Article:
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What do I do with my worthless stock?

Posted by Jill Boynton  February 10, 2009 09:40 AM

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“I have stock that I bought in 2000 during the tech craze. It’s sitting in my brokerage account and has no value. I don’t think I can sell it, so can I write it off?”

It’s tough to make an investment in a company you think has great potential, only to watch the stock go to zero. Worse yet is being reminded of it every month on your brokerage statement. If you’re not willing to wait around for the company to turn around, you can get rid of your “near-worthless” stock.

First, let’s differentiate between worthless stock and near-worthless stock. Stock becomes worthless when the company enters bankruptcy and no shareholder equity remains, or the company is liquidated. In that case you have a clearly identifiable event proving the stock has no value. You must write off worthless stock in the year it becomes worthless. If you wait until a future year to put it on your tax return the IRS can disallow the sale. Fortunately the IRS gives you 7 years to amend returns for the purpose of claiming a worthless stock.

You may have near-worthless stock if the company still exists, but there is no bid for the stock. It can take a long time for a company that is virtually worthless to go through bankruptcy. If you don’t want to wait for that to happen, you can do a tax-loss sale to get rid of your shares. First you must attempt to sell the stock in the open market. Speculators may be willing to buy your shares for pennies through the OTC Bulletin Board system. If there are no bids for the stock your broker or custodian will usually take the stock off your account for $1 or less (for the total position).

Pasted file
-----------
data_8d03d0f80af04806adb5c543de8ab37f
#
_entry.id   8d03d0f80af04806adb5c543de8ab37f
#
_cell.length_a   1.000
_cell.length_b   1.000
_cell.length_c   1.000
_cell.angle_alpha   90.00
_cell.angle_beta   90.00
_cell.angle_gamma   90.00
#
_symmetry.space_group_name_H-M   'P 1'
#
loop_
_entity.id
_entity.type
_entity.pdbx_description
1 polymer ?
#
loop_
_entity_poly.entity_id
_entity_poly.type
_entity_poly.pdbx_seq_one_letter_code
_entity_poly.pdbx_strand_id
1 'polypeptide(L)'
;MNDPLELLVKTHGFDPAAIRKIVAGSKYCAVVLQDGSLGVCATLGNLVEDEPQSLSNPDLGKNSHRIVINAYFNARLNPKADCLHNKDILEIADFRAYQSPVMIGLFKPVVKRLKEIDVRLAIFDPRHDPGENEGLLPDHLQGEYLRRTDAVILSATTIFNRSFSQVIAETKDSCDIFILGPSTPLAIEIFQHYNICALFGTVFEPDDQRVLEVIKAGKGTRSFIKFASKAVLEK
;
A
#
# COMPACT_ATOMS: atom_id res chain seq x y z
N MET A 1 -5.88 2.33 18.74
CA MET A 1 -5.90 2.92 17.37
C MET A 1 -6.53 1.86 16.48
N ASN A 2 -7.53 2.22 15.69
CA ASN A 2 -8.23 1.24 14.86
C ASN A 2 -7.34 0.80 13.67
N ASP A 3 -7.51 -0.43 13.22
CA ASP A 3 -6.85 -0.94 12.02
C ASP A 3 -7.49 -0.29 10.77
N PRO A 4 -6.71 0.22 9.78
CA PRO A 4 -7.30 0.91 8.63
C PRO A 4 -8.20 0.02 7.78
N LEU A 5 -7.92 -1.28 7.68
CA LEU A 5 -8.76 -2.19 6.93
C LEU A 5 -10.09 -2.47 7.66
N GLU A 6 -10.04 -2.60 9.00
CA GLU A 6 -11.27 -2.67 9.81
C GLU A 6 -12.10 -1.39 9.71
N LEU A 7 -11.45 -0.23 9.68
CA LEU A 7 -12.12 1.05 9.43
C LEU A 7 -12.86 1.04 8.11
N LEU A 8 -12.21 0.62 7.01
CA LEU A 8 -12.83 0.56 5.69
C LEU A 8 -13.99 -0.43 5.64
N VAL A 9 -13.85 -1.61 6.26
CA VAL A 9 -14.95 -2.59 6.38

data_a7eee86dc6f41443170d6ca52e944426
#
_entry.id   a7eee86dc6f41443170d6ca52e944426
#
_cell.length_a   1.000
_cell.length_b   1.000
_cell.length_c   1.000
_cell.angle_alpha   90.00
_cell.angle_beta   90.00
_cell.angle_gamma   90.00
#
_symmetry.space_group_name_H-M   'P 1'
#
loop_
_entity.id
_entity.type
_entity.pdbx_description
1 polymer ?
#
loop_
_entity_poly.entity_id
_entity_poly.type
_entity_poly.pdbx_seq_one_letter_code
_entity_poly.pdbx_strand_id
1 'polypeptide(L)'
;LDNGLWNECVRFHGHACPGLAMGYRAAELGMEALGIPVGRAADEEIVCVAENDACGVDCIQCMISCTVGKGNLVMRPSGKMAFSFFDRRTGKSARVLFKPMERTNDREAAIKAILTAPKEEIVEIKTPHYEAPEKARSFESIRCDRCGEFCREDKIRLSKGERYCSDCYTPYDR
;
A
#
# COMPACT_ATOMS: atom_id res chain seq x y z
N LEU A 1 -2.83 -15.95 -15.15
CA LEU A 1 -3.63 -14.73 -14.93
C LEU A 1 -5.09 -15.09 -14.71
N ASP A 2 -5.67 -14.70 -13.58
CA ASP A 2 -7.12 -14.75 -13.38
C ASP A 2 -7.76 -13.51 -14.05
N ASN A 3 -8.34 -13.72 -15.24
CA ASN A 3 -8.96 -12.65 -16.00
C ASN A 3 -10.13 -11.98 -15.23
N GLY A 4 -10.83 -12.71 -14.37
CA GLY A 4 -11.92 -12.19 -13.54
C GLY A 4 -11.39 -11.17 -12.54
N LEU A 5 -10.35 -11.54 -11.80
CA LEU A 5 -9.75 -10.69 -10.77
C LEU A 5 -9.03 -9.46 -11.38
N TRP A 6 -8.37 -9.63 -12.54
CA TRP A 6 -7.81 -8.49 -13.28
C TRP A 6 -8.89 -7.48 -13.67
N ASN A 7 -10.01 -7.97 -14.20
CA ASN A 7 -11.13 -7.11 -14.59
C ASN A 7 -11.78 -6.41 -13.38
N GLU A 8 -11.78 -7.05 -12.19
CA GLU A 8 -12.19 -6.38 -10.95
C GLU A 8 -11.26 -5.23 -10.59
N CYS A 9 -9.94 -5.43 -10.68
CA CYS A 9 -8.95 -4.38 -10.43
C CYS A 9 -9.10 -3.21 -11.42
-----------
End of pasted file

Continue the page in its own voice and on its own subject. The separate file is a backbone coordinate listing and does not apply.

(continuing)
There are a few restrictions: mutual funds are not eligible for tax-loss sales, nor are positions held in tax-deferred accounts. You must sell the entire position. In addition the sale is irrevocable. Losses in minors’ accounts (UTMA or UGMA accounts) must be claimed on the minor’s tax return. If they have little or no income or capital gains the loss won’t result in much or any tax benefit. It’s always wise to consult with a tax professional before making a tax-loss sale.

This blog is not written or edited by or the Boston Globe.
The author is solely responsible for the content.

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Local finance professionals share insights and advice on issues such as budgeting, managing debt, and retirement planning.

About the contributors

D. Abraham Ringer is a CERTIFIED FINANCIAL PLANNER practitioner and a Financial Adviser with Morgan Stanley Global Wealth Management in Boston. He is registered in MA, NH, NY and several other states to which his articles are directed. For more information please visit
Financial Planning Association™ of Massachusetts has 900 members who specialize in the financial planning process. Many of its members engage in philanthropic pro bono work in their communities, recommend legislation, elevate public awareness, promote financial literacy, and advocate for sound economic and tax policies.
Odysseas Papadimitriou is the founder of, a credit card and gift card marketplace, and, a personal finance site. He has more than 13 years of experience in the personal finance industry, and previously served as senior director at Capital One.

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